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Canongate Myth Series: A Short History of Myth, The Penelopiad, Weight,…

av Karen Armstrong

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Review of The Penelopiad, the contribution of Margaret Atwood: This work is a reimagining of the story of Odysseus told from the point of view of Penelope and the maids Odysseus hanged. Told after Penelope's death, from the shadows of Hades, she looks back on her life with Odysseus. This book does not overtly point out the difficulties of the patriarchal system that regarded women as property, but it runs through every line. In addition, the issues of slaves and the rights of ownership of the slaves is also explored through the lamentations of the maids, who were, as the book says, "raped without permission" - permission of their owner, Odysseus. A quick and easy read, written in the familiar style of Atwood, and recommended for a different view of a familiar story.
Review of Dream Angus, the contribution of Alexander McCall Smith: This is a collection of myths of Angus, the god of dreams, told in modern day language, interspersed with modern stories composed by the author. Easy to read and enjoyable.
  Devil_llama | May 5, 2013 |
The Penelopiad is a retelling of the Odysseus myth from two alternate points of view -- that of Penelope, Odysseus' wife, and, in the form of a Greek chorus, that of the twelve servant girls that were hung when Odysseus returned from his voyage. Penelope's portion is told from a modern point of view and in a semi-modern voice, as she walks eternally through the fields of asphodel in the afterlife. She begins with her birth, then her marriage to Odysseus and finally her long wait while he was away for twenty years. She tells which portions of the myth were accurate and which were a misinterpretation of the actual facts.

I thought this was a clever little novella that seemed to lose its way a bit toward the end when it delved too much into modern day feminist interpretations of Odysseus' behavior. As The Odyssey is one of my favorite stories, I was a bit concerned about the possible demonization of Odysseus but I thought that Penelope was quite fair in her descriptions of him. The chorus of dead servant girls, on the other hand, were less amusing and I wasn't sure whether they were trustworthy or just vindictive and angry in their interpretations of events.

I think that the book contains enough summary information to be readable even by those who haven't read The Odyssey or are only generally familiar with the story. But, as you can imagine, the story is enhanced with a deeper knowledge of the original myth.

http://webereading.com/2011/05/now-that-im-dead-i-know-everything.html ( )
  klpm | Jun 21, 2011 |
I've struggled to not feel guilt at indulging in the hardcover releases of the Canongate Myth series. Feeling the pain of sacrifice when the order for this beautiful collection of the first four volumes, encased and carrying the passionate invocation of Philip Pullman, was sent, an electronic propitiation. Knowing that the series is planned to carry on until 2036 with several volumes each year, the growing expense gives me slight pause, a hesitation before offering up the pungent green papers to burn. Only slight however, as when a coupon exerts its electronic impulse upon me and I discover that my local Borders supposedly has a hardcover of one of the more recent myths, the haste with which I arrive at the structure, payment at the ready, eyes honed upon my destination section and the alphabet wherein it should reside, may lead one to think I am in quest of the latest mindless fluff everyone can't put down or that I am one of the horde of pre- and post-pubescent teenage girls giggling zanily over the latest YA must-have drivel.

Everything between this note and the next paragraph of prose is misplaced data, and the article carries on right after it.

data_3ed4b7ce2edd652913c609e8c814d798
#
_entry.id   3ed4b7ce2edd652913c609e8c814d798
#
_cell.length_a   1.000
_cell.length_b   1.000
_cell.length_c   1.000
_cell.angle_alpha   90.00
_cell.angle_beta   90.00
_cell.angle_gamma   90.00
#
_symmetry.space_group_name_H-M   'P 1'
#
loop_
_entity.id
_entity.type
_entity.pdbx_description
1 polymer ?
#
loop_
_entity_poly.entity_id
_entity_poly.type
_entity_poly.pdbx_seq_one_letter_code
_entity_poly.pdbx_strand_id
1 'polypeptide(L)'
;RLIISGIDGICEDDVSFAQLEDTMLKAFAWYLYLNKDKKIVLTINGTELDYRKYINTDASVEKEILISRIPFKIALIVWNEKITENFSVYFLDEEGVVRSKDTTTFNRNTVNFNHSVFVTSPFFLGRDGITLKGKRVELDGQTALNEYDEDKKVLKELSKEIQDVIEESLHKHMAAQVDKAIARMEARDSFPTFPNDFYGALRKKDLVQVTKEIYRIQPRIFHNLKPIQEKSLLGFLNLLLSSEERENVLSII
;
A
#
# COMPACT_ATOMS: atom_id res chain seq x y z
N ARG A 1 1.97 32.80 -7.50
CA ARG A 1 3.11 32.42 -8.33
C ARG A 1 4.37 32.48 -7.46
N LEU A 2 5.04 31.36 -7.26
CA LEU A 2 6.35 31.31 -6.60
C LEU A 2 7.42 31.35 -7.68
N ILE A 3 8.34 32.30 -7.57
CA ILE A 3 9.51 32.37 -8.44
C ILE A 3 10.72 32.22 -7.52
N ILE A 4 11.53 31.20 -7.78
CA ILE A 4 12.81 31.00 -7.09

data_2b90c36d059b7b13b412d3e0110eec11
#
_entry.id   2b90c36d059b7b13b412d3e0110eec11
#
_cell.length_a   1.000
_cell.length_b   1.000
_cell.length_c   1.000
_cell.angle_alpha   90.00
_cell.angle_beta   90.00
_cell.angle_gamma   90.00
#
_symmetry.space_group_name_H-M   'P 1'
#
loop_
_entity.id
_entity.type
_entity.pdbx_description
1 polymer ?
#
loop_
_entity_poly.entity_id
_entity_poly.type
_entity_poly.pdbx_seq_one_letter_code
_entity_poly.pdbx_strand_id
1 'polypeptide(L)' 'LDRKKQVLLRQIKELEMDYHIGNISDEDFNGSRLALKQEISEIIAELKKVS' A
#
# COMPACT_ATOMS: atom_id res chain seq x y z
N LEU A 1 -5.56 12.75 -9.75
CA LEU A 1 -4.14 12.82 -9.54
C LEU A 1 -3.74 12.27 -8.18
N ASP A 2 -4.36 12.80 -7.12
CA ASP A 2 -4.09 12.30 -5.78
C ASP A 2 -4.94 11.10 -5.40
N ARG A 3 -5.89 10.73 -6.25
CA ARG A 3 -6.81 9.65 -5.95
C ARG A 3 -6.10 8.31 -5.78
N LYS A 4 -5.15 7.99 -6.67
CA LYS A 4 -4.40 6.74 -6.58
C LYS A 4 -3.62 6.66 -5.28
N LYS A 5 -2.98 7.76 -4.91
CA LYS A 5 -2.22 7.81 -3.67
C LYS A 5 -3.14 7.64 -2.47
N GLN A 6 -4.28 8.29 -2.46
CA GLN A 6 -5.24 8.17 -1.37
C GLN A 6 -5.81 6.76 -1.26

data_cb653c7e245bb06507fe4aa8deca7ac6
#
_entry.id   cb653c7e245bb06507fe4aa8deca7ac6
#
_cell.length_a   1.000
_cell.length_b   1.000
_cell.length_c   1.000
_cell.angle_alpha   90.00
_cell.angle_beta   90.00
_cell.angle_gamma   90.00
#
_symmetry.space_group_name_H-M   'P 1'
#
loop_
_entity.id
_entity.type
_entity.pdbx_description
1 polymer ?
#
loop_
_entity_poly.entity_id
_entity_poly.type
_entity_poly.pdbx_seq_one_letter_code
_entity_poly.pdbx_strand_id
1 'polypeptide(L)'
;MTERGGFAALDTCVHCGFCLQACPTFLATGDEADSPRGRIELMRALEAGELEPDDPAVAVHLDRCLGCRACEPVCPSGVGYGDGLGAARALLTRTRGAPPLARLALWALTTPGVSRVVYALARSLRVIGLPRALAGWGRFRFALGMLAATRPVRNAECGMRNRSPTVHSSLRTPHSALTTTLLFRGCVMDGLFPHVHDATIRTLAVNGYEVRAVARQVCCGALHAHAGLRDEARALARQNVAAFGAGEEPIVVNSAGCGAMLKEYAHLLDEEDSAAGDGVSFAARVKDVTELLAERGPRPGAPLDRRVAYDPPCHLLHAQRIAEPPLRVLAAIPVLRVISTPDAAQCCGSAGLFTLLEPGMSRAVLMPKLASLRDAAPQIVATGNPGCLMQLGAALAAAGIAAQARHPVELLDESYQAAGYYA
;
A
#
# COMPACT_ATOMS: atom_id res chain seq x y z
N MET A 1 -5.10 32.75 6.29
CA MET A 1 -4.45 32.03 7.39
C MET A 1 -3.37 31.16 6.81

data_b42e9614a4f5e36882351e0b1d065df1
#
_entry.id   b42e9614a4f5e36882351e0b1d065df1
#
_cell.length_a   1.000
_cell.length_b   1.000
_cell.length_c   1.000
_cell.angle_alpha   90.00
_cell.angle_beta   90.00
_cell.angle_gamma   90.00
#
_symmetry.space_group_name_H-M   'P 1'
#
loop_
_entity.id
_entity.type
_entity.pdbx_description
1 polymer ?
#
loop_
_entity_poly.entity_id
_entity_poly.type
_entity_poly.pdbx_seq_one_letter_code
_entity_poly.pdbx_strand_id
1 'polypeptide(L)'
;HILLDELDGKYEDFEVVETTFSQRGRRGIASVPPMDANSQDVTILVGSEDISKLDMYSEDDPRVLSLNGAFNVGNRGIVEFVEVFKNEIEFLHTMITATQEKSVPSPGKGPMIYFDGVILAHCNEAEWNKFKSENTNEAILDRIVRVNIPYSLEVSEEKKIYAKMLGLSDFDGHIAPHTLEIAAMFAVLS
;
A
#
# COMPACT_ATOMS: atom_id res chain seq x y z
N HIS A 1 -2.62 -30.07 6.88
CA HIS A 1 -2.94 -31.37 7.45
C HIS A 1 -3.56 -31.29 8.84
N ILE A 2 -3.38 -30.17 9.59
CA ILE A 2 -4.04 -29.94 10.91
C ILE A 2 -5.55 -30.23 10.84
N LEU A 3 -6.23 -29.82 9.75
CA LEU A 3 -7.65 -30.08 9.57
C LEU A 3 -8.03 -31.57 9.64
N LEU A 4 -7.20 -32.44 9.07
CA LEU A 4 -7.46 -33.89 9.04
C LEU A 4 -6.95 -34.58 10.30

Rest easy literate traveler of the winding path, for upon yon wood-veneered shelving rests not the latest frivolity pandering to the thoughtless reader but the modern equivalent to the mythmaker's voice, a creation steeped in the history and myth-story of ages and cultures past or altered, yet remembered and resuscitated and retold, residing within this time to engage us with what has gone before yet endures still in the imagination of humanity, what, as Karen Armstrong shall illuminate within the introductory book to this gateway of canonic myth, we as a modern people have lost and must regain: our mythic stories.

Though I cannot but sound grandiloquent and verbose, it is only that such a style enables the expression of my heartfelt joy upon reading the works within this series. These modern authors have alighted upon tales of meaning, causing resonance in the core of my being as the ineffable essence of myself, ourselves, human self is explored. These myths are engaging. I find myself transported to a different place, grappling and rejoicing with dilemmas and delights that my progenitors of old pondered, laying out the mythic structure that this series reveals, carrying this legacy into modern time and modern usage and modern understanding, a modern mythmaking.

Will the gods hear my prayer? Will the apotheotic blessing be unearthed within the texts to come? Will my sweet-smelling incense call favor upon my book-reading, bowed head? Will these modern tellers of story recall us to the need for mythogenesis, the need for creation and engagement and imagination? My sacrificial struggle to grasp the physical bindings of these modern interpretations pales at the symbolic meaning to which it alludes: as my hand holds the printed word, my mind shall strive to hold the resonance of myth. ( )
  Aeyan | Apr 6, 2009 |
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